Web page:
- In Melbourne, one of our lawyers is seconded to the Victorian Aboriginal Legal Service. They're working on a range of civil and human rights issues for Indigenous clients.
- In Hong Kong, solicitors assist at the Rainlily clinic. There we advise women who have experienced sexual harassment and discrimination and help them to seek compensation through the Equal Opportunities Commission.
- We teach practical legal skills courses to Pacific Island law students. Courses cover access to justice, rule of law, pro bono, client interviewing skills, legal ethics, and drafting file notes and letters of advice. These skills help them transition from university to careers as lawyers.
- Our lawyers provide advice and capacity building support to Pacific Islander entrepreneurs and Indigenous tech startups to assist with growth.
- In Belgium, we work with the Brussels Bar Association to run a legal helpdesk for asylum seekers. This helpdesk was set up in 2022 in response to the ongoing reception crisis in Belgium. It gives everyday legal information and help to hundreds of asylum seekers denied access to appropriate accommodation, food and medical care.
- Our lawyers deliver legal education training courses for refugees in Germany, France, Poland, Hungary, Belgium and Italy through Know Your Rights, our flagship programme. We’ve hired a Ukrainian lawyer to help us to deliver support in Poland to Ukrainian refugees.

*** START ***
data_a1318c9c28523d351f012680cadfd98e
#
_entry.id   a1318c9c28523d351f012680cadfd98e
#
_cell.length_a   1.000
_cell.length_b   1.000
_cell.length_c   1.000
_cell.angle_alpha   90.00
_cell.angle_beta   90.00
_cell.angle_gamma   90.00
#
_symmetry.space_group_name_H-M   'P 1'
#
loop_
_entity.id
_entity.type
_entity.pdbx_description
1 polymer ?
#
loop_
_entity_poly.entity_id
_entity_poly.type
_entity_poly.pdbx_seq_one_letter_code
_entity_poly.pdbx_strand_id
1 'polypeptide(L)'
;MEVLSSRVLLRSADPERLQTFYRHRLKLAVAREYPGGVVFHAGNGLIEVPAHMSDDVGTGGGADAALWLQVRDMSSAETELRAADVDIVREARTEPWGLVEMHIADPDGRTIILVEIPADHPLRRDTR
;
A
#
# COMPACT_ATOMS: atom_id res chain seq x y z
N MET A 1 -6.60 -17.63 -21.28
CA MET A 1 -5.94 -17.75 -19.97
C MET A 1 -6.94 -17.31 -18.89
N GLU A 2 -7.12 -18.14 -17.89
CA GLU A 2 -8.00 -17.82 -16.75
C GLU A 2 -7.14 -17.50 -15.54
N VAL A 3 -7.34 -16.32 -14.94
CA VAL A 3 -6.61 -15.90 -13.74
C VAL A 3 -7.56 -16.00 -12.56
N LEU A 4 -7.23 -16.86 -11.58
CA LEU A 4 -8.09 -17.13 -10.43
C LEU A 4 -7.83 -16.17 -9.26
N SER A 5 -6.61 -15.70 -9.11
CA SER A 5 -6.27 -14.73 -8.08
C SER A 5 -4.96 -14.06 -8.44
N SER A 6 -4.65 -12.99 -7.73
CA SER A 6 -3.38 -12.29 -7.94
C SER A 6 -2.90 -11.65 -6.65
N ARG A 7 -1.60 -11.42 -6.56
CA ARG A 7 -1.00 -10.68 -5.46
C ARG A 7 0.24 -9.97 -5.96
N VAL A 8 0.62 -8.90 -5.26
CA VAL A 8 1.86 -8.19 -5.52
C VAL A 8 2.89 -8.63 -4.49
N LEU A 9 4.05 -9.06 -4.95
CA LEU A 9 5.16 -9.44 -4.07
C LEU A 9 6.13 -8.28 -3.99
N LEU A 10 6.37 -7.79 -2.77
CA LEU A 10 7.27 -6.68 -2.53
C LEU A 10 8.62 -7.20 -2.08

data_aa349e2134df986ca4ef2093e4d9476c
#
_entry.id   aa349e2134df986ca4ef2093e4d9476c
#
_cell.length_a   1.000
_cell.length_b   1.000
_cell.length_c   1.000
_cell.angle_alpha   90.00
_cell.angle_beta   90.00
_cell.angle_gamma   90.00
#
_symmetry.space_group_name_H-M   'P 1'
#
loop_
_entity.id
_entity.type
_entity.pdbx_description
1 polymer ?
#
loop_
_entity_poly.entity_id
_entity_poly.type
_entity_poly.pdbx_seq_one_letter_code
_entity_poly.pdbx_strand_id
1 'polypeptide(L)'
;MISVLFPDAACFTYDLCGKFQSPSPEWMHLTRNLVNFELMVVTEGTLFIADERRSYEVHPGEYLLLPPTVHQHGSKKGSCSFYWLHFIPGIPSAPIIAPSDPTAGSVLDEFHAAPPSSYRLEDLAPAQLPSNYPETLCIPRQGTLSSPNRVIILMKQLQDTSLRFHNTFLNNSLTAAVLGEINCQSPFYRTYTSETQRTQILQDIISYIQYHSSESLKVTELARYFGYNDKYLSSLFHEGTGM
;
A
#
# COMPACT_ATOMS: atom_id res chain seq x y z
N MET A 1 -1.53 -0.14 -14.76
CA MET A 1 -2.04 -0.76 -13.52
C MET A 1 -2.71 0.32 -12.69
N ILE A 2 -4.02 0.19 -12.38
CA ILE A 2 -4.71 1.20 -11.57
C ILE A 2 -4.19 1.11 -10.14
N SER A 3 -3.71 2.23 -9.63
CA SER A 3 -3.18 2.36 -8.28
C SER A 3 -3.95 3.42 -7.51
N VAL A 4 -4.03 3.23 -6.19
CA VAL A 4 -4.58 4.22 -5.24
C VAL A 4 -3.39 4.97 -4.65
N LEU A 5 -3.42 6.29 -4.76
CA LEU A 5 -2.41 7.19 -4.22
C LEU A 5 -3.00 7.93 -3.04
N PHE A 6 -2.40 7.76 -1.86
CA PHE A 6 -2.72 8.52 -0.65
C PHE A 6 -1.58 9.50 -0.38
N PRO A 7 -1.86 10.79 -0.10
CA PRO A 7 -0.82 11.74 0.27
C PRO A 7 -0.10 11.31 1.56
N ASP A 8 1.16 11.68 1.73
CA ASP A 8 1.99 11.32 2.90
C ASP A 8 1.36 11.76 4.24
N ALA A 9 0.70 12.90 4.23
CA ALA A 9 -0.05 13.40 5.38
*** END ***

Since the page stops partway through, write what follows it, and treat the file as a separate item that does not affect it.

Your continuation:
- In France, we run a pro bono clinic to help asylum seekers navigate the complex asylum system. We recently helped two girls from West Africa, who were at serious risk of female genital mutilation, obtain asylum.
- We support a number of NGOs in Greece, including the Greek Council for Refugees. We support them on strategic litigation before the European Court of Human Rights on issues such as pushbacks and detention. We also have a secondment programme where lawyers work for the Greek Council for Refugees in Athens.
- We use technology to increase access to justice and to connect displaced people with lawyers. 120 of our UK lawyers gave legal advice and information to over 4,300 Ukrainian clients through the Ukraine Advice Project. We worked with a technology startup to build a secure platform that connects Ukrainians with lawyers in a chat-style messaging service.
- Cross-practice teams of lawyers are supporting Carbon 13, the only UK-based business accelerator focussed exclusively on carbon reduction. Our lawyers advise new ventures on the risks and pitfalls of startups and identify where they need technical advice. We create long-term partnerships to help ventures build and scale to achieve their climate ambitions.